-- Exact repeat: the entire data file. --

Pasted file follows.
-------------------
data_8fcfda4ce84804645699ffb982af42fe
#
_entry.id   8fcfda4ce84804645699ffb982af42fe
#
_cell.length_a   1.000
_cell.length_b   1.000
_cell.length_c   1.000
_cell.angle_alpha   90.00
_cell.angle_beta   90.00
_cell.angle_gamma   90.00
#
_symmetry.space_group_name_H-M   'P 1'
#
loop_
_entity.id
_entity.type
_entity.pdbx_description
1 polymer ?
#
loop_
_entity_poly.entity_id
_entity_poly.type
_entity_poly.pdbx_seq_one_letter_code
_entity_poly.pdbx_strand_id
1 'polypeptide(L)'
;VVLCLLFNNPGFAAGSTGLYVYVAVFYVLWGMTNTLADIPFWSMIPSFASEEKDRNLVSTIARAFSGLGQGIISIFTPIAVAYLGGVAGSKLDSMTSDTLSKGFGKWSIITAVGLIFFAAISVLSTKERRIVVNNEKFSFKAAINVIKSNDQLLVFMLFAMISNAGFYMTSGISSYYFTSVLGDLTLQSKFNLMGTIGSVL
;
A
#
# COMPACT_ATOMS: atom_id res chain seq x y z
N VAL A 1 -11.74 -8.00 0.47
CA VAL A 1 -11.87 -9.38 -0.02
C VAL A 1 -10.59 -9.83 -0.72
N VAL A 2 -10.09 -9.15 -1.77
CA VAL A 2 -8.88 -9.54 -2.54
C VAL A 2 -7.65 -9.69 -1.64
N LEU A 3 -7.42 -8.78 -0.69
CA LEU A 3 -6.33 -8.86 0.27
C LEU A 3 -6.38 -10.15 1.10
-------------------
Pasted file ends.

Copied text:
data_8fcfda4ce84804645699ffb982af42fe
#
_entry.id   8fcfda4ce84804645699ffb982af42fe
#
_cell.length_a   1.000
_cell.length_b   1.000
_cell.length_c   1.000
_cell.angle_alpha   90.00
_cell.angle_beta   90.00
_cell.angle_gamma   90.00
#
_symmetry.space_group_name_H-M   'P 1'
#
loop_
_entity.id
_entity.type
_entity.pdbx_description
1 polymer ?
#
loop_
_entity_poly.entity_id
_entity_poly.type
_entity_poly.pdbx_seq_one_letter_code
_entity_poly.pdbx_strand_id
1 'polypeptide(L)'
;VVLCLLFNNPGFAAGSTGLYVYVAVFYVLWGMTNTLADIPFWSMIPSFASEEKDRNLVSTIARAFSGLGQGIISIFTPIAVAYLGGVAGSKLDSMTSDTLSKGFGKWSIITAVGLIFFAAISVLSTKERRIVVNNEKFSFKAAINVIKSNDQLLVFMLFAMISNAGFYMTSGISSYYFTSVLGDLTLQSKFNLMGTIGSVL
;
A
#
# COMPACT_ATOMS: atom_id res chain seq x y z
N VAL A 1 -11.74 -8.00 0.47
CA VAL A 1 -11.87 -9.38 -0.02
C VAL A 1 -10.59 -9.83 -0.72
N VAL A 2 -10.09 -9.15 -1.77
CA VAL A 2 -8.88 -9.54 -2.54
C VAL A 2 -7.65 -9.69 -1.64
N LEU A 3 -7.42 -8.78 -0.69
CA LEU A 3 -6.33 -8.86 0.27
C LEU A 3 -6.38 -10.15 1.10